Thanks to so many young activists, the world is viewed more honestly through their words and actions. These inspiring children don’t have time for denial. They have work to do, and they do it. One of my favorites is Connor, MicroActivist’s founder. He is a child activist who has touched my heart. “Connor the MicroActivist is like the next generation Jacques Cousteau … with a message that needs to be heard!”
“People protect what they love.”
— Jacques Cousteau
Thank you again, Connor. Regarding the topic of plastic, and one particularly absurd case, he asked the following on instagram:
Connor, Greta, and so many more young activists light the way of thinking more clearly, more considerately, of our present moment, and where to spend our money. Do we wrap our presents in handwoven cloth? Do we shop at the store that discerns between plastic and glass? Do we consider walking, bicycling, or driving a vehicle from a company that discerns between fresh air and exhaust?
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A recent global survey by Amnesty International highlights the struggle with consciousness and climate change. It finds that concerns of ecology/climate lead as the most commonly cited concern among young adults. The remainder of this article is that update from Amnesty International.
- Climate change was the most commonly cited among most important issues facing the world, in a survey of more than 10,000 young people
- Young people living inside a “failed system,” warns Amnesty International
- Leaders are “betraying a generation” unless they act now
“This is a wake-up call to world leaders that they must take far more decisive action to tackle the climate emergency or risk betraying younger generations further.” — Kumi Naidoo
Climate change is one of the most important issues facing the world, according to a major new survey of young people published by Amnesty International today to mark Human Rights Day.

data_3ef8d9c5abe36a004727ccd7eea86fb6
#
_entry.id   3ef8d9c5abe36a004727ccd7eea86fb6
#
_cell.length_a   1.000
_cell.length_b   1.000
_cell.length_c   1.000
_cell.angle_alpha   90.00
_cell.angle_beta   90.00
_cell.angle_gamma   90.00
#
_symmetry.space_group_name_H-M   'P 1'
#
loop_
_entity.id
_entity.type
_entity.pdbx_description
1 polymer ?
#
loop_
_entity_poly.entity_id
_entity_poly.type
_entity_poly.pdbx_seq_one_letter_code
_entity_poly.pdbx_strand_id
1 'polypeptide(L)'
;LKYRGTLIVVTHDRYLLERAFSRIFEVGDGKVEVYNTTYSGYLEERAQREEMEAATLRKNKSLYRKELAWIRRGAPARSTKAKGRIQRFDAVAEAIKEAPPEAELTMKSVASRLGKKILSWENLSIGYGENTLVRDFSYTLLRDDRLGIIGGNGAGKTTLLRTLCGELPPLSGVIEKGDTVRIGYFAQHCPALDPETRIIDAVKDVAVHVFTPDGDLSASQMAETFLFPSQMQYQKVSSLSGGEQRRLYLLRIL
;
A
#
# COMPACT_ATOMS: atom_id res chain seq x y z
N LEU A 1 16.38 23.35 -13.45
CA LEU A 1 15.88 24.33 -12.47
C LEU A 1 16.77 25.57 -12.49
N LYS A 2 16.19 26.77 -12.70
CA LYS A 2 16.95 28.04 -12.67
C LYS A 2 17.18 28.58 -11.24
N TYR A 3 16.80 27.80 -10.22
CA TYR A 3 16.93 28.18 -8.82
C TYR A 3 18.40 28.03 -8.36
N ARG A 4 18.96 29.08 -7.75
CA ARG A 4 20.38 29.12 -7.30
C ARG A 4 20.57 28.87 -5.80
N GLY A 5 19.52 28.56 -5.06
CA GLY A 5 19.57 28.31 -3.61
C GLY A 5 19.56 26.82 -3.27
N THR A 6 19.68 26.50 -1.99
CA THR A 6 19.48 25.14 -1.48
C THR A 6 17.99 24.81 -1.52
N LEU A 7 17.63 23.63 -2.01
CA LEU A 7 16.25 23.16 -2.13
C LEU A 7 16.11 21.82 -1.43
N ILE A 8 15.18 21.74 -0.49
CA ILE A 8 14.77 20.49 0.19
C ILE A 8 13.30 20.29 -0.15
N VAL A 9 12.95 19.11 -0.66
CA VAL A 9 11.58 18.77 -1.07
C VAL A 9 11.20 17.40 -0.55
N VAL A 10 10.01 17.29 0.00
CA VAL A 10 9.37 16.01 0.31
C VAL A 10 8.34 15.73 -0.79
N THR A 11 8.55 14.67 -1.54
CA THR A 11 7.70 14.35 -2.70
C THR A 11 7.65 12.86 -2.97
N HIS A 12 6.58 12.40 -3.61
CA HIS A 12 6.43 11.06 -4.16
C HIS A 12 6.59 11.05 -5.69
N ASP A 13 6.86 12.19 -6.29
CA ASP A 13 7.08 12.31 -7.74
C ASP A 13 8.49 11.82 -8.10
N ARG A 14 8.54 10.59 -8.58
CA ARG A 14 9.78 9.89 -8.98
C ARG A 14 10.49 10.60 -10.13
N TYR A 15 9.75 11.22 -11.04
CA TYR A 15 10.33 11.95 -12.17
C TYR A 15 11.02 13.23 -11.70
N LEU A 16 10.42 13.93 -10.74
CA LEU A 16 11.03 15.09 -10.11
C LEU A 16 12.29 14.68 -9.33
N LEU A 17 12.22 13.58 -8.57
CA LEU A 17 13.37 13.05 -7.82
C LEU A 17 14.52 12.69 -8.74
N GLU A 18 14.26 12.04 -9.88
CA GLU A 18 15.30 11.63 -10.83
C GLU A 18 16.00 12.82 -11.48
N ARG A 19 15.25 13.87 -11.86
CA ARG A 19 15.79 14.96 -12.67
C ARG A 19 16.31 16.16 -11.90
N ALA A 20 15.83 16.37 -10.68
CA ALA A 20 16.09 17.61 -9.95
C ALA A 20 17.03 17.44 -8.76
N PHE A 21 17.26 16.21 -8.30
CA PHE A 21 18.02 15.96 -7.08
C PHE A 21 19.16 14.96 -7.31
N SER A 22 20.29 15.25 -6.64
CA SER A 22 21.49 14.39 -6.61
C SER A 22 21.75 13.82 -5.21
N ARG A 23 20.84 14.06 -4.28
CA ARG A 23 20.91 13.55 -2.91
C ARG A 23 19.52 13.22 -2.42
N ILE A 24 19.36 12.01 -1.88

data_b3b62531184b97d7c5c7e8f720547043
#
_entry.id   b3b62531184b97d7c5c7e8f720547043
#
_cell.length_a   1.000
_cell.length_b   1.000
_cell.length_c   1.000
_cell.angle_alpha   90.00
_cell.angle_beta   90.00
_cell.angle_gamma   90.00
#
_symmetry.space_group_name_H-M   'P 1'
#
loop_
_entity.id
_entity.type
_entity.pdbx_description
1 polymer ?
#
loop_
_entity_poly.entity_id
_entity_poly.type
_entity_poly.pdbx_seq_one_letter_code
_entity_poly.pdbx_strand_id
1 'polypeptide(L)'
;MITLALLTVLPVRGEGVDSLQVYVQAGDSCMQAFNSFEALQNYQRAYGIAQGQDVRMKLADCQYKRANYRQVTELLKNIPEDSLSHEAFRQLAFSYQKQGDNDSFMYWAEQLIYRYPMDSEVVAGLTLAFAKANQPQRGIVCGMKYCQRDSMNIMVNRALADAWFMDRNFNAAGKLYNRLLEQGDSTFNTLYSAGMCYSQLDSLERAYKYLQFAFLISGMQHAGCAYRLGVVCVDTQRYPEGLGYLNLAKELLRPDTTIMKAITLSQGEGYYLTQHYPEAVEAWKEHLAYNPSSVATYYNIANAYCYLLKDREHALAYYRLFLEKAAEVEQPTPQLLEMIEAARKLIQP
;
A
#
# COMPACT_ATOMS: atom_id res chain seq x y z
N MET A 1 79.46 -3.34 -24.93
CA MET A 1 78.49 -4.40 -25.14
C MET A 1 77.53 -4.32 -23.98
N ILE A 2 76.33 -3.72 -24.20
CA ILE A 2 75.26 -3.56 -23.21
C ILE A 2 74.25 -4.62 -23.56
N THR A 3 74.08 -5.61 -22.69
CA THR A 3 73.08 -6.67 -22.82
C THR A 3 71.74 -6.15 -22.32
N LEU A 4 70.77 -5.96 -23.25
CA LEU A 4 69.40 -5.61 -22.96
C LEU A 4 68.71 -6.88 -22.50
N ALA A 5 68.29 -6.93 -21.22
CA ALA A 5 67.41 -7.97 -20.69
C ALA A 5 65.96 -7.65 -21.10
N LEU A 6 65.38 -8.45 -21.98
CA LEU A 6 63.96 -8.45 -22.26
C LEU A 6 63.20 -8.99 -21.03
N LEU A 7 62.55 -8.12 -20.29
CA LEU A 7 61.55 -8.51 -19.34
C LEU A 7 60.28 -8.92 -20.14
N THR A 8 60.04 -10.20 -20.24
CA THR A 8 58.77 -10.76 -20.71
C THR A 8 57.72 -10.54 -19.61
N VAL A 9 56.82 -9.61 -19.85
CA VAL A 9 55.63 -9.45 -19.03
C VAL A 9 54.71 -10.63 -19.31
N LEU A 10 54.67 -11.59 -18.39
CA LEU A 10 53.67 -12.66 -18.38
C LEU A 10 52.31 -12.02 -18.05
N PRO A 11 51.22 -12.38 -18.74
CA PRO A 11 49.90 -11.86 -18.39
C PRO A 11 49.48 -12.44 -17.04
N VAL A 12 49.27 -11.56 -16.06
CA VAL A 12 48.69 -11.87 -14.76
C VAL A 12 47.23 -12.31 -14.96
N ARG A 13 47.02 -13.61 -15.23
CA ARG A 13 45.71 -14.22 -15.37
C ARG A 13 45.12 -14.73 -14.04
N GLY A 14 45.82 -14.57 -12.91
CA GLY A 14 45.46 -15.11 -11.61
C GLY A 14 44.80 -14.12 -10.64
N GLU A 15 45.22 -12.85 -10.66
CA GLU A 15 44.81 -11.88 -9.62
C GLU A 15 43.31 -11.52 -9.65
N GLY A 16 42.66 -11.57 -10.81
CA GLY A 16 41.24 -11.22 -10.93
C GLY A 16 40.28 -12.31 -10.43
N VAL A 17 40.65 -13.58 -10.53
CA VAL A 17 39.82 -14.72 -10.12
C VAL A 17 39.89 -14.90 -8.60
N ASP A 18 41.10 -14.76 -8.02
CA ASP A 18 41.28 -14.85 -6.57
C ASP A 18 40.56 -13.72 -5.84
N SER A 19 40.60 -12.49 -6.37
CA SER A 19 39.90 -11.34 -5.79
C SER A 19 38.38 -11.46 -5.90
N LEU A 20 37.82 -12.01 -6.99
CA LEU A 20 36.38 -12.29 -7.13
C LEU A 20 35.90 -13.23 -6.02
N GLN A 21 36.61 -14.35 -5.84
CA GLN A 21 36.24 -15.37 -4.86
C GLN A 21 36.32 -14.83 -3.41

With the findings published as governments meet in Spain for the UN Climate Change Conference, the organization warns that world leaders’ failure to address the climate change crisis has left them out of step with young people.
“In this year when young people mobilised in huge numbers for the climate, it can be no surprise that many of those surveyed saw it as one of the most important issues facing the world,” said Kumi Naidoo, Secretary General of Amnesty International.
“For young people the climate crisis is one of the defining challenges of their age. This is a wake-up call to world leaders that they must take far more decisive action to tackle the climate emergency or risk betraying younger generations further.”
Ipsos MORI, on behalf of Amnesty International, questioned more than 10,000 people aged 18-25-year olds — also known as Generation Z — in 22 countries for the “Future of humanity” survey.
They were asked for their opinions on the current state of human rights in their country and the world, which issues they feel are most important and who they feel is responsible for addressing human rights abuses.
Respondents were asked to pick up to five issues from a list of 23 major issues facing the world. In total, 41% of respondents said climate change was one of the most important issues facing the world, making it the most commonly cited globally, followed by 36% who chose pollution and 31% who selected terrorism.
“As we mark Human Rights Day, we need to recognise that the climate crisis will arguably be the defining issue for younger generations.” — Kumi Naidoo
Global warming was also most commonly cited as one of the most important environmental issues facing the world (57%), out of 10 environmental issues such as ocean pollution, air pollution and deforestation.
“As we mark Human Rights Day, we need to recognise that the climate crisis will arguably be the defining issue for younger generations. The right to a healthy environment, including a safe climate, is essential for the enjoyment of so many other rights. It is a right that young people today have been forced to take the lead in asserting,” said Kumi Naidoo.
Generation Z “living inside a failed system”